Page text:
Copyright 1990 Reed Business Information, Inc. --This text refers to an out of print or unavailable edition of this title.

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Every morning, when we wake up, we have twenty-four brandnew hours to live. Read the first page
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2 of 2 people found the following review helpful By Darren on Sept. 18 2000
Format: Paperback
This is probably one of the most simple yet profound books I have ever read. It significantly increased my awareness of how accessible peace of mind, body and spirit is. It reads very easy and the insights are simple observations that in our busy lives, we often forget or take for granted.
With mindfulness and some practice of breathing and 'enjoying doing the dishes' we can learn to grow from and fully enjoy the process of living and the diversity of life's experiences. Regardless of your spiritual tradition, and without trying to 'convert you to Buddhism', this book will help you realize that peace of mind, body and spirit is internal and only a breath away.
I feel this book promotes world peace, one reader at a time, since peace on earth begins in the heart. I have given many copies as gifts and enjoy hearing how others that I have given the book to are now also passing it along. I especially recommend this book to those who feel they need to slow down (or have been told by others or their doctor that they should). It's time to stop and smell the roses. If you have never read Thich Nhat Hanh...start your journey here.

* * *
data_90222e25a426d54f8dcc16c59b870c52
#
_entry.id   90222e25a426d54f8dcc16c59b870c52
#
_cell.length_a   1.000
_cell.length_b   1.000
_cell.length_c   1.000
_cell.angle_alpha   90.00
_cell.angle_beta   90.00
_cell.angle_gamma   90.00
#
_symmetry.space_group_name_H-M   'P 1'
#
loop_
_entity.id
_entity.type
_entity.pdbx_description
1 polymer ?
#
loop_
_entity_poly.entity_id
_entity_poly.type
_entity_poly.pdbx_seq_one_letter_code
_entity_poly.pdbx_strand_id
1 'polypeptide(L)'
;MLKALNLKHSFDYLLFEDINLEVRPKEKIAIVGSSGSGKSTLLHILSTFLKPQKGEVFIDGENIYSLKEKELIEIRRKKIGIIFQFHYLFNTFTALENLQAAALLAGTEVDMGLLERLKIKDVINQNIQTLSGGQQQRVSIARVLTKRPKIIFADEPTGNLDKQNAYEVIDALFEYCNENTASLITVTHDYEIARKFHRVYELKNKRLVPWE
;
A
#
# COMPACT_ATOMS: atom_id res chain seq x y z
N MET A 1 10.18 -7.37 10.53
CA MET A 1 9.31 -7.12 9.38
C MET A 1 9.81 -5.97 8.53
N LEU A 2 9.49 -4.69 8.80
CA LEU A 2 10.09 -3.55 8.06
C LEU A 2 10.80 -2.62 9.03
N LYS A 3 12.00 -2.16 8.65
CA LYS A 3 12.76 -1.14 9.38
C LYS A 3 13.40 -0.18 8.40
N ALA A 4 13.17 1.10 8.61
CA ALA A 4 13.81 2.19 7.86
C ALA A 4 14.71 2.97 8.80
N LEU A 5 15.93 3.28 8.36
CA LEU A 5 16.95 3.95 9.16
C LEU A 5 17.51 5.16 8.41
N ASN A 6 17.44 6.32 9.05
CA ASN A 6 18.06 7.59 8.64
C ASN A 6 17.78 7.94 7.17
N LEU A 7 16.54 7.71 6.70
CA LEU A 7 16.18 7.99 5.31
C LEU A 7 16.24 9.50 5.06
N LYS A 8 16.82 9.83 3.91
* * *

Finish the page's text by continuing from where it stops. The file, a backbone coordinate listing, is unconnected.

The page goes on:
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3 of 3 people found the following review helpful By Oneness on Oct. 15 2011
Format: Paperback
This is an enjoyable little book, full of powerful little anecdotes to all of life's ups and downs without being too technical or philosophical. I read it all in one weekend and after a week of feeling stressed, this book was the perfect pick me up to get me back on the path of mindfulness. This book focuses your attention into the moment and helps you to realise that problems can only ever be sorted in the present moment. Along with THE ONE , I have all I need to keep my path clear and straight.
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2 of 2 people found the following review helpful By Christien on Dec 8 2012
Format: Paperback Verified Purchase
This book is a wake up call to learning how to be present in your day to day activities. Just bought a copy for a friend too.
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Format: Paperback